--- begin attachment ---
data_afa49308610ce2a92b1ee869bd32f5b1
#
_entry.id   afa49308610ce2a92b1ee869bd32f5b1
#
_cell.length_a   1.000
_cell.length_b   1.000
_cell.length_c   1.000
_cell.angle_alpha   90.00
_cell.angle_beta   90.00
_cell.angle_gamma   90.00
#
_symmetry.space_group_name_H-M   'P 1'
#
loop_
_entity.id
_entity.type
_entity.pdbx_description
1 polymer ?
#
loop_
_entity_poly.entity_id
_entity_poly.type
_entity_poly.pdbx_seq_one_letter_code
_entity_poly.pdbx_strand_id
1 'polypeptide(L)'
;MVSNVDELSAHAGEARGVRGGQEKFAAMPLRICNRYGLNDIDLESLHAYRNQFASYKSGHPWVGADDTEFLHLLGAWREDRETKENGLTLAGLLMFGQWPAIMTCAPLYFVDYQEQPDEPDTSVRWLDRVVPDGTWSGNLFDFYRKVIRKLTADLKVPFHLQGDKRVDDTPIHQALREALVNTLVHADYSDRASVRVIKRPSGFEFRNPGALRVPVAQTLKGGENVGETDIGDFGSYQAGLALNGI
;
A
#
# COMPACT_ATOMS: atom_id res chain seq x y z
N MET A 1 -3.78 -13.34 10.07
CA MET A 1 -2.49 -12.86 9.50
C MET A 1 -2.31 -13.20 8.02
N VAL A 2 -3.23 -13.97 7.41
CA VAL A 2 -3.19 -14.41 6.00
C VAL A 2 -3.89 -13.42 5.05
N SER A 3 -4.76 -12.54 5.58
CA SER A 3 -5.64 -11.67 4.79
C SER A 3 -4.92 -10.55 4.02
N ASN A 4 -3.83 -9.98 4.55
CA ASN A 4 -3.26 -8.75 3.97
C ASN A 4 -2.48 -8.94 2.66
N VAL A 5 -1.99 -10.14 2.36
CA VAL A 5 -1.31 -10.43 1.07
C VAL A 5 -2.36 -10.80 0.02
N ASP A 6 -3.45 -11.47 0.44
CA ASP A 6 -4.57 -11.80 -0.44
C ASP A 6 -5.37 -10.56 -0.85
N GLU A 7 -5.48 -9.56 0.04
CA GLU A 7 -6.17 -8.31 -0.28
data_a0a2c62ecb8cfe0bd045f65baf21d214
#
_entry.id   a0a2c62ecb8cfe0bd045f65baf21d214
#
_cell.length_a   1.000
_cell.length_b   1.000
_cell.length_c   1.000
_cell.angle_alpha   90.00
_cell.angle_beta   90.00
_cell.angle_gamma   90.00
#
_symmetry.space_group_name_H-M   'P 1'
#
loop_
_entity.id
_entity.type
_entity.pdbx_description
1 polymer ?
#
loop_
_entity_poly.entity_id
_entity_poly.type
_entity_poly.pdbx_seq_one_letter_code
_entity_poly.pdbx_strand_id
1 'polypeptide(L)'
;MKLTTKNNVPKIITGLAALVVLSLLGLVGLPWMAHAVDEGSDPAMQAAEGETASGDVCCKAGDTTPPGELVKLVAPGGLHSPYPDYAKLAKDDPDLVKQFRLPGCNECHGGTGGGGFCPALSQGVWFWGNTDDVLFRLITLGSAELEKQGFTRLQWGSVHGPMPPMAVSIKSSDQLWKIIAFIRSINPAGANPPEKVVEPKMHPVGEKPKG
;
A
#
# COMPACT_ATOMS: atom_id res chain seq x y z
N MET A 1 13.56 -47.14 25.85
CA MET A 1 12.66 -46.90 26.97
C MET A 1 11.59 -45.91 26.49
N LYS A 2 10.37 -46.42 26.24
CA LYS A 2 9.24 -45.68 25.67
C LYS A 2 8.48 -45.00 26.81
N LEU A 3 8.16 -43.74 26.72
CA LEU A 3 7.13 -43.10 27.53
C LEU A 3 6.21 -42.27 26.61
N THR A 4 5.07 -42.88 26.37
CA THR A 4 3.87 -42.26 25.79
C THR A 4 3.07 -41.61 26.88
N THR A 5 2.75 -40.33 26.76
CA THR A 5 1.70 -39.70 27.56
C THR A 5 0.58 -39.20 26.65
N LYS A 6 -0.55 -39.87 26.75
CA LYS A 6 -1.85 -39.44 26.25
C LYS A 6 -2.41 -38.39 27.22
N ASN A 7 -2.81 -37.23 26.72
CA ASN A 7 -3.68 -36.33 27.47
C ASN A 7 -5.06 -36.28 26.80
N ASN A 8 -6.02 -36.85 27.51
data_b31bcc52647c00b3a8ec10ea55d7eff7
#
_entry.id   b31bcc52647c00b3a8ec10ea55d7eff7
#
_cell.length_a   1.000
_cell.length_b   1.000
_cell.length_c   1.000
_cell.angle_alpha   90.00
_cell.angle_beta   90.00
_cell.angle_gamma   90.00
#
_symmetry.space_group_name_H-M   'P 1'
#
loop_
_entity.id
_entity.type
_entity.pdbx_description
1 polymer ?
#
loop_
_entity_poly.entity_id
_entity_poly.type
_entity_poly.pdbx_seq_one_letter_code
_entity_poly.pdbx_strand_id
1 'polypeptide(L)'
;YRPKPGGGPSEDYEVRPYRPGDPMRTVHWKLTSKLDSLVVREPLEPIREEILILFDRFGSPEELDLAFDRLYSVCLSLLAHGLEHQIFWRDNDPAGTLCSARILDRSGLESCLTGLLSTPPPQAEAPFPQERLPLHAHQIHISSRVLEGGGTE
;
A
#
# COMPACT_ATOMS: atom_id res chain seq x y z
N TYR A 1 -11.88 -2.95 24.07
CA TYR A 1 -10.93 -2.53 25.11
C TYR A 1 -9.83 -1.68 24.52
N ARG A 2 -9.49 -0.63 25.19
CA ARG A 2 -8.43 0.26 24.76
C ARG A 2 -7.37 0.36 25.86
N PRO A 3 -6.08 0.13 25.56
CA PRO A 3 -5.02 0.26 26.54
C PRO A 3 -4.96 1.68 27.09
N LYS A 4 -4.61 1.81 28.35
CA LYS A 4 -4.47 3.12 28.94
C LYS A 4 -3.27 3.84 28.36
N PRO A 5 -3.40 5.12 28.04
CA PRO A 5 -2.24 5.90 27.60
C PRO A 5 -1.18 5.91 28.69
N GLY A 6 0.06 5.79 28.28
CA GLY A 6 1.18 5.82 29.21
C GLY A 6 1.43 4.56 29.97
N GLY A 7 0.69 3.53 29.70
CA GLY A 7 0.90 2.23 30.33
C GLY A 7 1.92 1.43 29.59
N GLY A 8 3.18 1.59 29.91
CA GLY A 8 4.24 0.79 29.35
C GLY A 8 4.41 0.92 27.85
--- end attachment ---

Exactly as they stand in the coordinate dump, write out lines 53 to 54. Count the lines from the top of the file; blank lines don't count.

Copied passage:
_entry.id   a0a2c62ecb8cfe0bd045f65baf21d214
#